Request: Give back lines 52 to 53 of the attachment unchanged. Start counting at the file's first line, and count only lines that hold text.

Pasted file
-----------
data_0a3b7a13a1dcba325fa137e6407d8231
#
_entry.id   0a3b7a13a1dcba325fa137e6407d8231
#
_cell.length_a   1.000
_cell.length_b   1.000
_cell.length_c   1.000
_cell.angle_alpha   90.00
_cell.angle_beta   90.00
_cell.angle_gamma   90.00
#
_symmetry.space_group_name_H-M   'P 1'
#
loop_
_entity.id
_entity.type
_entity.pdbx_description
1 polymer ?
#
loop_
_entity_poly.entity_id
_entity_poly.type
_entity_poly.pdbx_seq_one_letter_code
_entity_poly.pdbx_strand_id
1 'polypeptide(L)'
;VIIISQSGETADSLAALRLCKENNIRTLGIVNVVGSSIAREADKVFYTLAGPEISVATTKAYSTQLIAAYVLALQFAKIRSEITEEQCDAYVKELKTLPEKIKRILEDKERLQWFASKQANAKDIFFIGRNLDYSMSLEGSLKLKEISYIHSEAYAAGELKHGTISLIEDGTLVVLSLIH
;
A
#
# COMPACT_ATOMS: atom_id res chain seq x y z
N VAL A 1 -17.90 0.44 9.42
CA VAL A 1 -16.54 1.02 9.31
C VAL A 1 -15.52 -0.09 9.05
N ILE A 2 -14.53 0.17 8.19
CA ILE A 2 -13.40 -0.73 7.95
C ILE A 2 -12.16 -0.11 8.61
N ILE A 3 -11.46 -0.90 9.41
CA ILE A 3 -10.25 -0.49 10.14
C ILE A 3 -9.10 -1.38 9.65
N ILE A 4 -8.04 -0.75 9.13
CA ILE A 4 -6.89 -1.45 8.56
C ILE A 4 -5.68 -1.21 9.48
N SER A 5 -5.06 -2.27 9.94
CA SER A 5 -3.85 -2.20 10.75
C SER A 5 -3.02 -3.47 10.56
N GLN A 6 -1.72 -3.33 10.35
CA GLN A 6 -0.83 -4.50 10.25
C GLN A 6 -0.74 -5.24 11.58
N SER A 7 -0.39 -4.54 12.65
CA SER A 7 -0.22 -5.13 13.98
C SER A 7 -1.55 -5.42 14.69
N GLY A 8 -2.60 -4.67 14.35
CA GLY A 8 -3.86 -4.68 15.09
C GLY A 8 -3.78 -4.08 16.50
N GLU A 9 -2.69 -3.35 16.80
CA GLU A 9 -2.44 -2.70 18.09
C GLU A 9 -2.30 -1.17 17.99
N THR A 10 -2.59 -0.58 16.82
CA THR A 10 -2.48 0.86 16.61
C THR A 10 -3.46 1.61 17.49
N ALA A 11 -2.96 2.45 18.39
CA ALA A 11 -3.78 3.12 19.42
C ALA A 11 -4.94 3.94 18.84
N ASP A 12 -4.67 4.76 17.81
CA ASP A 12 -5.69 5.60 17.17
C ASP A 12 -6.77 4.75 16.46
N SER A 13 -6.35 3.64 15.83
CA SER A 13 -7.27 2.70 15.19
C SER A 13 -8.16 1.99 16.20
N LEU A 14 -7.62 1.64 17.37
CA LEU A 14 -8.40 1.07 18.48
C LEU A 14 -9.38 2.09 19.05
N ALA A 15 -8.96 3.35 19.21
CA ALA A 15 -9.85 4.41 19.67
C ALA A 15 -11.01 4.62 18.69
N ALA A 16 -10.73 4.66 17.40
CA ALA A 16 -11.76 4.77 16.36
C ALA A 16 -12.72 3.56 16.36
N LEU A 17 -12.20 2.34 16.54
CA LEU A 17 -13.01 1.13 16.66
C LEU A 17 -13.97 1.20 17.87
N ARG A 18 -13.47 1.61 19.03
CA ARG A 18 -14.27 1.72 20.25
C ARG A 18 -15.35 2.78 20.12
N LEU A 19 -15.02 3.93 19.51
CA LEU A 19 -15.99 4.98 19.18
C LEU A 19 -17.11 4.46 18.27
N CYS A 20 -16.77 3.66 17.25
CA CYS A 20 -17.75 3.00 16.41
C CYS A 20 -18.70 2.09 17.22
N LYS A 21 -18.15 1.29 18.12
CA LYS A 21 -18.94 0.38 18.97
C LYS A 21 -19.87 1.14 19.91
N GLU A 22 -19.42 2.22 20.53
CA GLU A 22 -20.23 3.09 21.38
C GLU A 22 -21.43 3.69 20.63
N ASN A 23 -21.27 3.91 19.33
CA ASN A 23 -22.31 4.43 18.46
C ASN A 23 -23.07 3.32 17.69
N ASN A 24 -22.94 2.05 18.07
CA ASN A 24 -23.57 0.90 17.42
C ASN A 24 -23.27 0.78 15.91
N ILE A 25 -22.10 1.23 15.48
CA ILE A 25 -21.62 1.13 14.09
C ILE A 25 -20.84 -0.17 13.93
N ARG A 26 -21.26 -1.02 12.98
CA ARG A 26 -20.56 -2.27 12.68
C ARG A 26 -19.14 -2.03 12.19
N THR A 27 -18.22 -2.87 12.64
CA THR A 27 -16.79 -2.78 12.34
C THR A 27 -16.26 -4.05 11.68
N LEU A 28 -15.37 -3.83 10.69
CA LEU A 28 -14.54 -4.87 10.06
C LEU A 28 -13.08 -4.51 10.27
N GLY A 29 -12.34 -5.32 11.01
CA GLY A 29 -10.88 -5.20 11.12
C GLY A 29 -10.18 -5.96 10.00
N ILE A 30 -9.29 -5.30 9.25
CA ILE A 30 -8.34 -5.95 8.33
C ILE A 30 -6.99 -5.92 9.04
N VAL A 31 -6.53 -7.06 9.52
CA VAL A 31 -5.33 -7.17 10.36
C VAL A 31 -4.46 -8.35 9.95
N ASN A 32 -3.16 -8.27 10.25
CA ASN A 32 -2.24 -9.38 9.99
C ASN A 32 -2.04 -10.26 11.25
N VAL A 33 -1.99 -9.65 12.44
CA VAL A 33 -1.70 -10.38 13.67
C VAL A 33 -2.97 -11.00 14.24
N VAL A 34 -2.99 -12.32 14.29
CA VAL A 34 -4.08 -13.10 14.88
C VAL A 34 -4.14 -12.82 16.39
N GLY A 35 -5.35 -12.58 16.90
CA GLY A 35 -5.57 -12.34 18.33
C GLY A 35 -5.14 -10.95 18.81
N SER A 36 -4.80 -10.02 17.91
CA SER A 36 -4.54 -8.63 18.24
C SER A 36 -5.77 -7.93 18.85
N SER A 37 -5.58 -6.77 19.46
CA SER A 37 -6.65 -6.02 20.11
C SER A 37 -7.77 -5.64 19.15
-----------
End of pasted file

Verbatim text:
N GLY A 8 -2.60 -4.67 14.35
CA GLY A 8 -3.86 -4.68 15.09